Who is Nick Merkley?
According to Pension Plan Puppets' combined draft rankings, Merkley is the 14th-highest ranked prospect... but it's almost a given that he'll be available at #13. A curious fact, explained away fairly easily: his track record is solid, and he should contribute at the NHL level if he follows a normal course of development. So very few scouts are putting him outside of the first round.
Consensus Ranking: #16-20
Highest Ranking: #11, Craig Button, TSN
Lowest Ranking: #23 (North American), NHL Central Scouting
Why he might be gone before #13
Despite a downturn in his point totals during the second half, Merkley still came in as the WHL's sixth-most productive scorer, and he maintained that pace with a dominant performance in the WHL playoffs (27 points in 19 games) to propel the Kelowna Rockets to a WHL title. Those point totals beat out not only some of the top prospects in this year's draft (Matthew Barzal, Jansen Harkins, and Paul Bittner), they beat out some of last year's best (Nikita Scherbak, Brayden Point, and Chase De Leo).
Why he might be available at #13
Even with a highly impressive final point total, falling off the pace in the second half costs Merkley a chance at going higher. It also doesn't help that 70 of Merkley's 90 points were assists, as teams might be looking for more prolific goal scorers with their lottery pick. As we mentioned with Svechnikov, very few people think Merkley will go with one of the first dozen selections, so he should be there for the taking if the Los Angeles Kings want him.
Why the Kings might draft him
There's a reason that Merkley and Travis Konecny (our mock draft pick) often appear in the same sentence in draft previews. Like Konecny, Merkley can play both center and wing. He's got energy to burn and a big work ethic. He's worn a letter on his jersey. The biggest difference? While Konecny put together two very similar scoring seasons, Merkley made a leap in points while moving backwards in goals. If you think he's going to continue down the playmaker route he showcased this year, he offers a different dimension than most of the other potential picks. And aside from Kopitar, it's not a role that's really seen in Los Angeles.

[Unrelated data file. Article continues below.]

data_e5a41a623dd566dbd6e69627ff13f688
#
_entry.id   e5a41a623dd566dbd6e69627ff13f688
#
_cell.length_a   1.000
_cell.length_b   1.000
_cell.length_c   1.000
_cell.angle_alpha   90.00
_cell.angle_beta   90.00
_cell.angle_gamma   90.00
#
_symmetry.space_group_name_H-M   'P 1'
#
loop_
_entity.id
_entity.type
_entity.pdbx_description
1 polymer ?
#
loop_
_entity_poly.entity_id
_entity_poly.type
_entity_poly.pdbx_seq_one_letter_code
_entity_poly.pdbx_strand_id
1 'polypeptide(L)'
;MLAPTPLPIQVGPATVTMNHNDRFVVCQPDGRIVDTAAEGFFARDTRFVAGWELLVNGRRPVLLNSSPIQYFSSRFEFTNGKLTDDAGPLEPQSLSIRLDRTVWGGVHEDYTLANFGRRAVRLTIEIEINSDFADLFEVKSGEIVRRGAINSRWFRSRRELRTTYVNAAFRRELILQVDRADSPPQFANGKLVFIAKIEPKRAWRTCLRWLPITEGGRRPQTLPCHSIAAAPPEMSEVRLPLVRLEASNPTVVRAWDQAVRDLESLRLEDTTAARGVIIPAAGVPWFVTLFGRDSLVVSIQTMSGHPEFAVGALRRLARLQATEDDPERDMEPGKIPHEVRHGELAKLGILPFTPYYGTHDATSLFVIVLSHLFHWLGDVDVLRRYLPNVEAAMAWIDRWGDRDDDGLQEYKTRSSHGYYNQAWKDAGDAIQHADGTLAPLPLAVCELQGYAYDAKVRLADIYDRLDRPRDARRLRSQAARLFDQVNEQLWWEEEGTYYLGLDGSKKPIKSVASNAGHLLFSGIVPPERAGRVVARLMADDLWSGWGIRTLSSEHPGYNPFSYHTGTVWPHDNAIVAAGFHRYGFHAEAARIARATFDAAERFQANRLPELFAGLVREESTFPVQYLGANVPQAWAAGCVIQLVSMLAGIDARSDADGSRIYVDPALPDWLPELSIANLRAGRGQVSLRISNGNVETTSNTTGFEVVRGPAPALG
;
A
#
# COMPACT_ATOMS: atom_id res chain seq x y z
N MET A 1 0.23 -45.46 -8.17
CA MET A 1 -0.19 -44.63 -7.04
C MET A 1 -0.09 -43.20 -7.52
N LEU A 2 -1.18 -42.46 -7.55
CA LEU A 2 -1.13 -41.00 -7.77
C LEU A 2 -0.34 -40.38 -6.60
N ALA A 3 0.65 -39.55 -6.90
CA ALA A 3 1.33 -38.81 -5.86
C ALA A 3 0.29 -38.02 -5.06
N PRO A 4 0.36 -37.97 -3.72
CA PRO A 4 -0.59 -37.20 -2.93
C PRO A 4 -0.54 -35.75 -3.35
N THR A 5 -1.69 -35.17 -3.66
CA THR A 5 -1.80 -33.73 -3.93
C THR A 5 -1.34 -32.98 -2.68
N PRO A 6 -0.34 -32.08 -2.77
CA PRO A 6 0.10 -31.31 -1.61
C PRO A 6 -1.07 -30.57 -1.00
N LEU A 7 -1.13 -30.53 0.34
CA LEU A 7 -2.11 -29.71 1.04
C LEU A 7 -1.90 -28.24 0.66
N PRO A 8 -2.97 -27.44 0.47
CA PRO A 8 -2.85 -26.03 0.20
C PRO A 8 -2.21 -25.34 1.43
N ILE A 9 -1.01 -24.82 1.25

Although, the Kings might not be expecting to see Merkley in LA anytime soon. That's okay, too. Merkley is more of a project pick than guys like Timo Meier and Evgeny Svechnikov; if a project pick is putting up 90 points in the WHL now, his ceiling could be pretty darn high.
Oh, and he's a winner, naturally.
Why the Kings might pass him up
When you hear a prospect is a "playmaker," is your immediate reaction one of excitement, or one of curiosity? A lot of highly rated prospects have a calling card that makes them really intriguing, but "playmaker" doesn't always say much other than "the guy sees well and passes well." That's especially true for Merkley, as the scouting reports don't give a lot of play to his stickhandling ability. Take a look at Craig Button's scouting description, for instance...
It's very positive, but again, it doesn't really emphasize any part of his toolbox other than his motor. So it isn't quite as tantalizing. And that's from the guy who has him rated higher than anyone else does! At the bottom of the first round, you're thrilled to get a guy with Merkley's track record. In the middle of the first round? If the Kings haven't had any aspect of Merkley's game pop out at them, they'll go with someone else.
(For all I know, maybe the Kings' scouts have fallen in love with this kid, and you can write all that off.)
For the lazy, your one-sentence summary:
The size and flash might not be top-15 worthy, and the Kings will likely go in a different direction, but his production will get him a look.